The pandemic put pressure on the healthcare workforce in numerous ways, including intensifying the labor shortage. Some areas, such as outpatient settings, flexed their staffing models to help offset volume variability. Others, such as inpatient medical units, quickly found their labor overworked without enough staff to cover the influx of patients seeking care.
Even before the pandemic in 2019, the healthcare industry had the highest percentage of job openings, according to the U.S. Bureau of Labor Statistics. Nurses have been in high demand for several years now, and, in 2020, many healthcare organizations had to bring in temporary staff — at a much higher hourly rate — to cover the shortage as COVID-19 cases surged. Now, as healthcare organizations look to fill open positions with permanent staff, several are offering never-before-seen signing bonuses as an added incentive.
Across the entire healthcare landscape, data from organizations nationwide shows wide swings in overtime, contract hours, and labor expenses. These measures intended to cover the labor shortage have put additional pressure on healthcare organizations as financial, operational, and clinical leaders work towards recovering financially from a tumultuous year. We know that labor challenges aren’t new in healthcare, but the question remains, how can healthcare leaders better prepare for labor volatility and ensure profitability going forward? And how can the experts and consultants who work with them easily identify problem areas and drill into root causes?
A Closer Look at Healthcare Labor Data
Labor data from over 1,000 hospitals across the country paints a picture of some of the unique challenges facing hospitals today.
Among Medical ICU and Medical Surgical departments, labor expenses per patient day have increased 9% and 18%, respectively, compared to the historical trend prior to the pandemic.
One contributing factor is overtime pay among Registered Nurses and Nursing Assistants & Aides in these departments. Both departments show a similar pattern of overtime hours as a percentage of paid hours — declining in the first half of 2020 then accelerating in late 2020 to levels higher than the historical trend before the pandemic. While these levels have reduced below historical trends in recent months, time will tell if this trend will hold.
Another possible contributing factor to high labor expenses is the use of temporary or contract labor, measured by contract hours as a percentage of paid hours. Since mid-2020, contract labor has risen in Medical Surgical departments and in Medical ICUs — except for the most recent few months.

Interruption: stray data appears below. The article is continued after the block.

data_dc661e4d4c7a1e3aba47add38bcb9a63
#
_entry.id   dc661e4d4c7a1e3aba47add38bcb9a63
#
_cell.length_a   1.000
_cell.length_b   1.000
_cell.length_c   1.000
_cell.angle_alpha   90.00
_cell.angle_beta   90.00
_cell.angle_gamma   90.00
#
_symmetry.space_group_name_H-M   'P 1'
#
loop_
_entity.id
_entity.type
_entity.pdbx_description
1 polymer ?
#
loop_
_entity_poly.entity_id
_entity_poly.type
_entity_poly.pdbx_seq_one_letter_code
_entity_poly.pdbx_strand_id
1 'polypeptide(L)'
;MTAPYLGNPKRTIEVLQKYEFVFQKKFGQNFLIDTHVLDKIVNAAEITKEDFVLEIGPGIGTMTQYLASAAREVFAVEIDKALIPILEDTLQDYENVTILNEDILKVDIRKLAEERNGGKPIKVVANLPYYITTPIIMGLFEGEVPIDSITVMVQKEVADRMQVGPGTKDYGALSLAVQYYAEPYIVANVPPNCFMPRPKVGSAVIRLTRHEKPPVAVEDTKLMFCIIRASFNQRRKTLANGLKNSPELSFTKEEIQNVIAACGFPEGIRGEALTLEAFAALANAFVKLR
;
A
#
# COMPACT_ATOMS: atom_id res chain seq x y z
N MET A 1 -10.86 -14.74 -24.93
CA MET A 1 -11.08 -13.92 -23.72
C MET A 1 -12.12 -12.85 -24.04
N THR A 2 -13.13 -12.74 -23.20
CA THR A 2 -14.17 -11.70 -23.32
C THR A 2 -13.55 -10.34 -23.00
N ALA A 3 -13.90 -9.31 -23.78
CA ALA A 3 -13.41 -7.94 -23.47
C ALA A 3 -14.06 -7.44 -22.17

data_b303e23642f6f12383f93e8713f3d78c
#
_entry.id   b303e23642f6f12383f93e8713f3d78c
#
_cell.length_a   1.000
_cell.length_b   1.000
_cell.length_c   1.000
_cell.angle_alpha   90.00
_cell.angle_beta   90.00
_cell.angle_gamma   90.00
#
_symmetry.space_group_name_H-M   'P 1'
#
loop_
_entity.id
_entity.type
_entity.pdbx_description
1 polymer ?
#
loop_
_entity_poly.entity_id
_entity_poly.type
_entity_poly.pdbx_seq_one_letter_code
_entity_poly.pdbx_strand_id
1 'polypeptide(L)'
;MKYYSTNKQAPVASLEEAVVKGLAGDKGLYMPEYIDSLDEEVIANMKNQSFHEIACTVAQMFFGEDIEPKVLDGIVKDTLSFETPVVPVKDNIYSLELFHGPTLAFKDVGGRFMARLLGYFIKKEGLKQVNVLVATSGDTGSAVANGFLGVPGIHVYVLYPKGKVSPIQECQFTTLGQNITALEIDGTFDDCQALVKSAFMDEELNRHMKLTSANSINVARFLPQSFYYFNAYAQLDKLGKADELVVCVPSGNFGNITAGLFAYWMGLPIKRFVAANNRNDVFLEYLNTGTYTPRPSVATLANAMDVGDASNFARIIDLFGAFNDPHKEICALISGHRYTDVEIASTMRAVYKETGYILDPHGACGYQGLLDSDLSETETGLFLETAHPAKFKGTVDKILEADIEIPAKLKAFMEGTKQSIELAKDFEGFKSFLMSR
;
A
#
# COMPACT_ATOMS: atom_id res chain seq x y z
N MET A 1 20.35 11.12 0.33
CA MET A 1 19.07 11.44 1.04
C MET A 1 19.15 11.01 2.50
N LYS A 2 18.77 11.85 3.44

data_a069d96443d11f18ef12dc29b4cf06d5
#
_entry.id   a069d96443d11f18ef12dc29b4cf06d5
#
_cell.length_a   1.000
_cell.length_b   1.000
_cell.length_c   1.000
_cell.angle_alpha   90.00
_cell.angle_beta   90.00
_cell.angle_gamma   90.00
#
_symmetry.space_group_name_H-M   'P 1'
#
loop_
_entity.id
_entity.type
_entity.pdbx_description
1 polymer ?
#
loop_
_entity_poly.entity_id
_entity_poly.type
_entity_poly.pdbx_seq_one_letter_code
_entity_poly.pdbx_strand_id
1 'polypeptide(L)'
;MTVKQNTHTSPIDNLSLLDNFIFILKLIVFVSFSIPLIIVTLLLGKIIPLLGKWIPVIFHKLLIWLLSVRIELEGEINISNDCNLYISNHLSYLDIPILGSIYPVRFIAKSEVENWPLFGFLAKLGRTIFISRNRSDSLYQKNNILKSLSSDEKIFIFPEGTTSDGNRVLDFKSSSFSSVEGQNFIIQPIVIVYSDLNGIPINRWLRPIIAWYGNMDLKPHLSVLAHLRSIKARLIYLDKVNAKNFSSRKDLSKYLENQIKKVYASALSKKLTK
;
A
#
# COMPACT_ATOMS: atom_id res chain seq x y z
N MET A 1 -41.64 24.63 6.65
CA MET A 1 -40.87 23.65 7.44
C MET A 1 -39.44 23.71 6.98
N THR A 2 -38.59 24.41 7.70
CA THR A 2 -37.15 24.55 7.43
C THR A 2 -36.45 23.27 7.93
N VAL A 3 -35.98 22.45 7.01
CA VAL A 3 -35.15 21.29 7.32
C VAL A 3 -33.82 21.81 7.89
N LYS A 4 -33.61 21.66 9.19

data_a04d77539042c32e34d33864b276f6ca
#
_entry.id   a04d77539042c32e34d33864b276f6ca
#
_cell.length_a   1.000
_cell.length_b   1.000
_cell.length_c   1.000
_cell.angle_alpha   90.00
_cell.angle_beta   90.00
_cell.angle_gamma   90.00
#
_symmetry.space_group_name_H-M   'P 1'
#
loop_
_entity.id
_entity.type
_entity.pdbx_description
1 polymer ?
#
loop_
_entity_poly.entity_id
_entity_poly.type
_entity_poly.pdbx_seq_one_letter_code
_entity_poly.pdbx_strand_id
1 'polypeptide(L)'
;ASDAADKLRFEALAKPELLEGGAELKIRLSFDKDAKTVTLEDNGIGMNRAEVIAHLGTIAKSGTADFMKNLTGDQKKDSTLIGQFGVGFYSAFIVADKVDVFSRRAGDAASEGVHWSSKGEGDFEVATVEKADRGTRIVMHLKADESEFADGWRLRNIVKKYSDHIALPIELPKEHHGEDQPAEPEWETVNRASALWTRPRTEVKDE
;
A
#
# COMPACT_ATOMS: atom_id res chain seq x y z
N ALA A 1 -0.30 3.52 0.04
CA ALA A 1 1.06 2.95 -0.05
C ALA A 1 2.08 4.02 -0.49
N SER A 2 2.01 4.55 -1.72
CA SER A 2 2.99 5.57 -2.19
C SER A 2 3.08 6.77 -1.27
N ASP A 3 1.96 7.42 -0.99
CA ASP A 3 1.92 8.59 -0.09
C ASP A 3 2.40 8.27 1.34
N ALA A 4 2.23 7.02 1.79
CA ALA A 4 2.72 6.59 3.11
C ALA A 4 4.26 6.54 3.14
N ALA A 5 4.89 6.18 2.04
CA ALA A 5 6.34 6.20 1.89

To help offset the high cost of contract labor, hospitals may consider incenting permanent staff with a bonus to pick up more shifts.Ideally, this would result in a softer blow to the bottom line and offer the bonus that staff continuity brings to an organization’s workforce. However, the question of long-term sustainability remains.
Comparative Benchmarks Provide Context for Evaluating Staffing Models
A careful examination of labor expense and the contributing factors is essential to understanding an organization’s financial health and the “new normal.” Comparing an organization’s performance to that of their peers in the region or of a similar type of organization helps take that analysis to the next level and identify opportunities for improvement. The use of comparative benchmarks, particularly at the department and job code level, provides the best visibility for evaluating staffing models, such as the use of overtime and contract labor.
This level of analysis is made possible by data from Syntellis Market Insights, which delivers to consultants timely, robust benchmark data and provides context to what’s happening in the healthcare market as recently as the previous month.
Syntellis Market Insights empowers continuous improvement investigation and conversations with the entire healthcare enterprise by bringing together data monthly from more than 1,000 hospitals, 125,000 physicians, and non-acute facilities nationwide to give you the most objective and current view into the evolving healthcare market landscape. Leveraging these insights, you can accurately compare a hospital, health system, or physician practice’s performance to peer organizations, set improvement targets, guide organizational change, and evaluate the success of organizational transformation action plans.
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